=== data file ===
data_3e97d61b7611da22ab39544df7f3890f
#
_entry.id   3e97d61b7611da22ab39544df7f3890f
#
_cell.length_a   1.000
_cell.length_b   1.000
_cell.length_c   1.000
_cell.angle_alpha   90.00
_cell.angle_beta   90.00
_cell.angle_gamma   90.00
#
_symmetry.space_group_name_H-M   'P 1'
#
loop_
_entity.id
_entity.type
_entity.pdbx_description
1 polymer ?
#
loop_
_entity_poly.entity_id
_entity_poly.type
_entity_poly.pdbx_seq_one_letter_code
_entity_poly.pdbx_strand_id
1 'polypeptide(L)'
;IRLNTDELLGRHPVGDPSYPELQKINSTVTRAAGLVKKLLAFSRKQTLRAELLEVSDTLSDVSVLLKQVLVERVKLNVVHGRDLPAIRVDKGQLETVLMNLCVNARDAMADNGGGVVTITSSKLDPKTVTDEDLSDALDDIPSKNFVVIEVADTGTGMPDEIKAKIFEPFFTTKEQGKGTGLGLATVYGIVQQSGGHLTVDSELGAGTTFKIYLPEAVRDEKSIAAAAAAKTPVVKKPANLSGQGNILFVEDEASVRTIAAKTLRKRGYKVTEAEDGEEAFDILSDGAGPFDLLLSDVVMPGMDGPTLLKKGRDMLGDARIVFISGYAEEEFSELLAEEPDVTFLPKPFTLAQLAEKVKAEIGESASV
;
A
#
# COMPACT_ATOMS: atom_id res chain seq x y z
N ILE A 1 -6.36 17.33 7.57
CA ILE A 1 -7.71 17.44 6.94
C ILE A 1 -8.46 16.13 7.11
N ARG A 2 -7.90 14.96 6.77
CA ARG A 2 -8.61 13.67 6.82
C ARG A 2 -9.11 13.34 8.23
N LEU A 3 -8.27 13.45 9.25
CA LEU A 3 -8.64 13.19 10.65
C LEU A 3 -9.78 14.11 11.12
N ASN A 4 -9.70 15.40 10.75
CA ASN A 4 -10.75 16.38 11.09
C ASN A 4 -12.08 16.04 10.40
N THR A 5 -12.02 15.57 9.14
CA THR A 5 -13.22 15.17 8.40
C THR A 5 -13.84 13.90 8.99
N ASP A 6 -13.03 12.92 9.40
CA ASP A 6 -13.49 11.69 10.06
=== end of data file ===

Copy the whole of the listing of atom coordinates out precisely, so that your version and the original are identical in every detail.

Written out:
data_3e97d61b7611da22ab39544df7f3890f
#
_entry.id   3e97d61b7611da22ab39544df7f3890f
#
_cell.length_a   1.000
_cell.length_b   1.000
_cell.length_c   1.000
_cell.angle_alpha   90.00
_cell.angle_beta   90.00
_cell.angle_gamma   90.00
#
_symmetry.space_group_name_H-M   'P 1'
#
loop_
_entity.id
_entity.type
_entity.pdbx_description
1 polymer ?
#
loop_
_entity_poly.entity_id
_entity_poly.type
_entity_poly.pdbx_seq_one_letter_code
_entity_poly.pdbx_strand_id
1 'polypeptide(L)'
;IRLNTDELLGRHPVGDPSYPELQKINSTVTRAAGLVKKLLAFSRKQTLRAELLEVSDTLSDVSVLLKQVLVERVKLNVVHGRDLPAIRVDKGQLETVLMNLCVNARDAMADNGGGVVTITSSKLDPKTVTDEDLSDALDDIPSKNFVVIEVADTGTGMPDEIKAKIFEPFFTTKEQGKGTGLGLATVYGIVQQSGGHLTVDSELGAGTTFKIYLPEAVRDEKSIAAAAAAKTPVVKKPANLSGQGNILFVEDEASVRTIAAKTLRKRGYKVTEAEDGEEAFDILSDGAGPFDLLLSDVVMPGMDGPTLLKKGRDMLGDARIVFISGYAEEEFSELLAEEPDVTFLPKPFTLAQLAEKVKAEIGESASV
;
A
#
# COMPACT_ATOMS: atom_id res chain seq x y z
N ILE A 1 -6.36 17.33 7.57
CA ILE A 1 -7.71 17.44 6.94
C ILE A 1 -8.46 16.13 7.11
N ARG A 2 -7.90 14.96 6.77
CA ARG A 2 -8.61 13.67 6.82
C ARG A 2 -9.11 13.34 8.23
N LEU A 3 -8.27 13.45 9.25
CA LEU A 3 -8.64 13.19 10.65
C LEU A 3 -9.78 14.11 11.12
N ASN A 4 -9.70 15.40 10.75
CA ASN A 4 -10.75 16.38 11.09
C ASN A 4 -12.08 16.04 10.40
N THR A 5 -12.02 15.57 9.14
CA THR A 5 -13.22 15.17 8.40
C THR A 5 -13.84 13.90 8.99
N ASP A 6 -13.03 12.92 9.40
CA ASP A 6 -13.49 11.69 10.06